Tara Levis has short, sandy blonde hair and an infectious smile.
She is a 33-year old Victoria woman, who grew up in an upper-middle class family that moved across the country. Her father was a doctor, and her mother stayed at home to care for her and her sister.
That is one chapter of Levis’ life. Unfortunately, the chapters get darker.
As a young woman, Levis struggled with mental health. She developed an eating disorder that she said laid a pathway for addictions in the future.
After Levis came to terms with her sexuality, she fell in love with a woman who struggled with her own mental health problems, and used illicit drugs to cope.
While they worked hard together to get through these issues, in the end Levis’ partner could not find an answer.
“She committed suicide, and that was the thing that tipped me over the edge,” Levis said. “I was the one who found her, and the trauma from walking into that, I ended up using drugs to cope.”
Levis worked at what is often the front lines of addiction, a homeless shelter. She had a home herself, and hid her drug use from her employers so she wouldn’t lose her job. But her loss and her drug use took a toll.
“I developed PTSD because I didn’t deal with the pain right away,” Levis said. “I lost my job and eventually lost everything.”
Levis ended up homeless for five years, couch surfing and staying with friends or local drug dealers.
During this time, she started using heroin. As the supply slowly became poisoned with stronger and stronger levels of fentanyl, she found herself addicted to the substitute. She said that after awhile, when she got pure heroin she couldn’t even feel it anymore because she was so used to fentanyl.
Levis has overdosed many times, and watched her friends overdose, too. Sometimes she could revive them and other times they passed away.
“I’ve lost a lot of people to overdoses, I lost a friend last week,” she said. “It makes it hard to form relationships with people, one flip and they’re gone.”
Levis recalls that being revived from an overdose with naloxone is one of the most painful experiences you could have, since the medication blocks the effects of opioids and essentially puts people in immediate withdrawal.
“When I’m high, I’m in a comfortable and warm place,” she explained. “When I’m overdosing I’m not aware, and then all of a sudden you’re shocked and the world is bright and loud and my body hurts and my head hurts and I feel like I’m going to throw up and I’m sweaty.
“It’s like your worst case of food poisoning times 1,000.”
Levis said she would wake up very angry. Despite just overdosing, she would often wander off to try and find her next dose to stop the pain.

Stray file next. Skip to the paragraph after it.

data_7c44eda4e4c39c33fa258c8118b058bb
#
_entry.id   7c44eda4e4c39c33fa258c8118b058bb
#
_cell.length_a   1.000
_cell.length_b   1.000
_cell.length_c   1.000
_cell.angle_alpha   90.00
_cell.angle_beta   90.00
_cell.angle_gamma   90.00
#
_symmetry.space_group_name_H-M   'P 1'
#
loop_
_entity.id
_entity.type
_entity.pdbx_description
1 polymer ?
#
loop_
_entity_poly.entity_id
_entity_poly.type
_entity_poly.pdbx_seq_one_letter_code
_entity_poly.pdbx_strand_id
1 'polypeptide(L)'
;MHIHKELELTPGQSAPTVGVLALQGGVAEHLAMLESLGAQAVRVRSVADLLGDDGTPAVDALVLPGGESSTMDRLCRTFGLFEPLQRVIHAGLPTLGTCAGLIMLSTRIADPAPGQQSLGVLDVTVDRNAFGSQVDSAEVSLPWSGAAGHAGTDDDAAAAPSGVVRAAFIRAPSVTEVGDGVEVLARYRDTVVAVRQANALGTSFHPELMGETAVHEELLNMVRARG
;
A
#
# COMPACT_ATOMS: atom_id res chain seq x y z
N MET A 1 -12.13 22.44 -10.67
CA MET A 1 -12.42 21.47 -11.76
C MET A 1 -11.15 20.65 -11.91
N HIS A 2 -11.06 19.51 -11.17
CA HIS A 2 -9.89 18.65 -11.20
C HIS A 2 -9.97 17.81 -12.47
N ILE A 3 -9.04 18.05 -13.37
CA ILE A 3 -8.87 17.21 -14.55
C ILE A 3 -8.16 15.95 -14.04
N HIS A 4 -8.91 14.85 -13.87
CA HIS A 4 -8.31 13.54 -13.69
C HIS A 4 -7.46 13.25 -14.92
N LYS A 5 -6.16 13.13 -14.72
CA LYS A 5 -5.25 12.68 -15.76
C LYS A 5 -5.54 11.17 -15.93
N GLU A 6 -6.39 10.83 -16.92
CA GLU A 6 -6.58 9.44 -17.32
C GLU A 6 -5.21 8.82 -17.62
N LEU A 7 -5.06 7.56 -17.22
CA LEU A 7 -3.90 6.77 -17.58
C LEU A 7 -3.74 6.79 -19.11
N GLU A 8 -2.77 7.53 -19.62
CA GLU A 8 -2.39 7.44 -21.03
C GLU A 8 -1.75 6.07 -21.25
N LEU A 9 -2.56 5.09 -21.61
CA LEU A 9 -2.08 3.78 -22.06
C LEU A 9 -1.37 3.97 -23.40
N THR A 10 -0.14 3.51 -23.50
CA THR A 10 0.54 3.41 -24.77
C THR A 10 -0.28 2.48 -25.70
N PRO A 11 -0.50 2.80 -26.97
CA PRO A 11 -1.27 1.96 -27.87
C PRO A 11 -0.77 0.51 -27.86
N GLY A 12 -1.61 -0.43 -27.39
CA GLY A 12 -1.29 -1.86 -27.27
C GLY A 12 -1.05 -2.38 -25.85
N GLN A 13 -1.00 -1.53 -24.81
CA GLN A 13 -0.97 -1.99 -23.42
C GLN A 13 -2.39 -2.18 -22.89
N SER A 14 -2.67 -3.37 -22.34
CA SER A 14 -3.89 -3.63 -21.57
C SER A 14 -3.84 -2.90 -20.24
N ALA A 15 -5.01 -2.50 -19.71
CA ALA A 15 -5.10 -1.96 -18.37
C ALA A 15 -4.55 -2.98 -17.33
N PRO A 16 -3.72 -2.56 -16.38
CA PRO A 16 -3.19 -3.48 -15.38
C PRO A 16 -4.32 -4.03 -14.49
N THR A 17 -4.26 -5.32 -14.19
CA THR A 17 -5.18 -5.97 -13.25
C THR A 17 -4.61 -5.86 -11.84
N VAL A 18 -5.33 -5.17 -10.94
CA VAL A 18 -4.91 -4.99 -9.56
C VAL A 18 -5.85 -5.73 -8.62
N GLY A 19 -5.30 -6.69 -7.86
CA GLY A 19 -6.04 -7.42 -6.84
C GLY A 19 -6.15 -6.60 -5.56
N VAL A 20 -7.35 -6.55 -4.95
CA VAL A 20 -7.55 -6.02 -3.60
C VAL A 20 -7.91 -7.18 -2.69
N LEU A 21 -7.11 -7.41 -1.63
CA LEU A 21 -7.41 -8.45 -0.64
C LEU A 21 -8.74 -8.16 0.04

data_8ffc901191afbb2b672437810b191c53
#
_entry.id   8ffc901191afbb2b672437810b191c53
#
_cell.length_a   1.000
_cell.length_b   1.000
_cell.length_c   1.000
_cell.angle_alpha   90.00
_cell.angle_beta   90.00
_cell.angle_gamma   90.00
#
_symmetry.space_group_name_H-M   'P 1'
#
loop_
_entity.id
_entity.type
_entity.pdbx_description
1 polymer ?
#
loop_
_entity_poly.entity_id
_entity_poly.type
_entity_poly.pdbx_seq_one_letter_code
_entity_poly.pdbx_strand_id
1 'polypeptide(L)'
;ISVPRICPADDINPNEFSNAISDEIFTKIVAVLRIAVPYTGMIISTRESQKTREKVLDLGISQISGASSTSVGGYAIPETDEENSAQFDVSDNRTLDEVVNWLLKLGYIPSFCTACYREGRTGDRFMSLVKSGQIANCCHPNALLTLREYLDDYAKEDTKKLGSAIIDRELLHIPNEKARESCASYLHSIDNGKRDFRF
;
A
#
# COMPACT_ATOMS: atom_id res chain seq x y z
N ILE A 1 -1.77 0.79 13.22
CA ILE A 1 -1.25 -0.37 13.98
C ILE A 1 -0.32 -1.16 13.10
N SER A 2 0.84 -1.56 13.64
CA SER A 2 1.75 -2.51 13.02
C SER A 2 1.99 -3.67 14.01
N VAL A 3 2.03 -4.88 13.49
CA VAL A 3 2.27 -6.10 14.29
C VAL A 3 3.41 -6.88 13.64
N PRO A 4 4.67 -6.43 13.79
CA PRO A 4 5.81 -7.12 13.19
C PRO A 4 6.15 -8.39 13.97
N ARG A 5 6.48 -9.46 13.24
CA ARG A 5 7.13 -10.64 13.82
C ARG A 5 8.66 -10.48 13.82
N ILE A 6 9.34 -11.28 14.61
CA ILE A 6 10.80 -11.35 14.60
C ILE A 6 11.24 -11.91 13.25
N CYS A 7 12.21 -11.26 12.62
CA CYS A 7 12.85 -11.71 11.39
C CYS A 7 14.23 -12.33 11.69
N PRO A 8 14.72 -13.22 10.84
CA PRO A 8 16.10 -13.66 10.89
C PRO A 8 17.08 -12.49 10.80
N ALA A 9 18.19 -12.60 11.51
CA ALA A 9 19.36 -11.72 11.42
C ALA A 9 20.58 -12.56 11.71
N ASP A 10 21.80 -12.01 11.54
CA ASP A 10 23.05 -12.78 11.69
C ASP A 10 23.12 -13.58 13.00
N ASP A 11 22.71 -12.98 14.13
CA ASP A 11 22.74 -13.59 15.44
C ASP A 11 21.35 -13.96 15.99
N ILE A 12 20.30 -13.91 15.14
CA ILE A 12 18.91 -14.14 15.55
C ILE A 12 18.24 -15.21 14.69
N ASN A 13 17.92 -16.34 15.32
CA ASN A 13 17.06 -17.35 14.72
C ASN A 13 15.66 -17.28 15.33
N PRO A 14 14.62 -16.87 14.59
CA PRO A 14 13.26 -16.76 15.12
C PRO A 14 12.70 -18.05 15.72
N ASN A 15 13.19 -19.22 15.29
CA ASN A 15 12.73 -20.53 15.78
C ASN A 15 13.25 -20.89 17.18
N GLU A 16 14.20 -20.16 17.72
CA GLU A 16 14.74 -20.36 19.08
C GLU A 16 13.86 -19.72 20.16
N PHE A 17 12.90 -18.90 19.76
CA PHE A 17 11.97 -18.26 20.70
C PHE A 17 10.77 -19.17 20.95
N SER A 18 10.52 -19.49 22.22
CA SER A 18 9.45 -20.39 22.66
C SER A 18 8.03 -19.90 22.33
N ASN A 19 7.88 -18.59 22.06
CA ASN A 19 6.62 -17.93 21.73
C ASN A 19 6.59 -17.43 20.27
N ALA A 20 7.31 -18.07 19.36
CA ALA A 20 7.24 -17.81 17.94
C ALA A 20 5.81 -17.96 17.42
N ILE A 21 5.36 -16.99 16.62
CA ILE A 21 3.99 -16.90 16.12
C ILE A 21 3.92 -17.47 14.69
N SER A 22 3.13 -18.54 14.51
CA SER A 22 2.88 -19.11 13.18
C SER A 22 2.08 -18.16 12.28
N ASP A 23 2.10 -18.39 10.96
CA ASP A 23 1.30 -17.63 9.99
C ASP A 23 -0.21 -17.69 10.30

But that was just another chapter in Levis’ life.
Things recently changed when she was able to find housing and get access to trauma counsellors and a detox program.
“I really couldn’t get myself together until I found a home; it’s hard to stop using when you don’t feel safe,” Levis said. “The irony is that the drug use kept me alive long enough to stop using, because I was so depressed and suicidal that it was the only way to stop the pain.”
Now Levis has found some stability. She has been clean for more than nine months and has been accepted into the nursing program at Camosun College. She hopes to become a public health nurse, inspired by the people in that role who have saved her life many times.
Levis also volunteered to be a part of AIDS Vancouver Island’s “We Are Human” project, a photo display depicting the stories of the many different people who have lived with addictions in the time of the opioid crisis, in honor of International Overdose Awareness Day (Aug. 31).
Levis’s hope is to reduce the stigma around drug use, instead creating passion and understanding.
“I’m not the voice of all drug users,” she said. “I’m just my experience. I always say, don’t judge my story by the chapter I’m walking on; when I was using it was the worst chapter of my life. It’s important to read the whole book.”
Within the province, there were 134 suspected drug overdose deaths in July 2018, which represents a 12 per cent increase of the number of deaths occurring in the same time last year, and a 25 per cent increase over the number of deaths occurring in June 2018.
The number of deaths in July equates to about 4.3 deaths per day for the month. The three townships experiencing the highest number of illicit drug overdoses in 2018 are Vancouver, Surrey and Victoria.
So far this year, 88 per cent of illicit drug overdose deaths occurred inside private residences, etc., something which Sarah Sullivan, manager of Aids Vancouver Island for Courtenay and Campbell River said the organization’s outreach programs are hoping to assist.
“We want to work with the larger housing providers in the area and build the capacity within the community. There is such a stigma regarding illicit drug use, and that’s why so many people use alone.”
On Aug. 29, to align with International Overdose Awareness Day, families, friends, partners and others will gather at Victoria’s Centennial Square for an evening devoted to remembering those lost to the opioid crisis and educating the public.
The International Overdose Awareness Day event runs from 4 p.m. to 8 p.m.
— with files from Black Press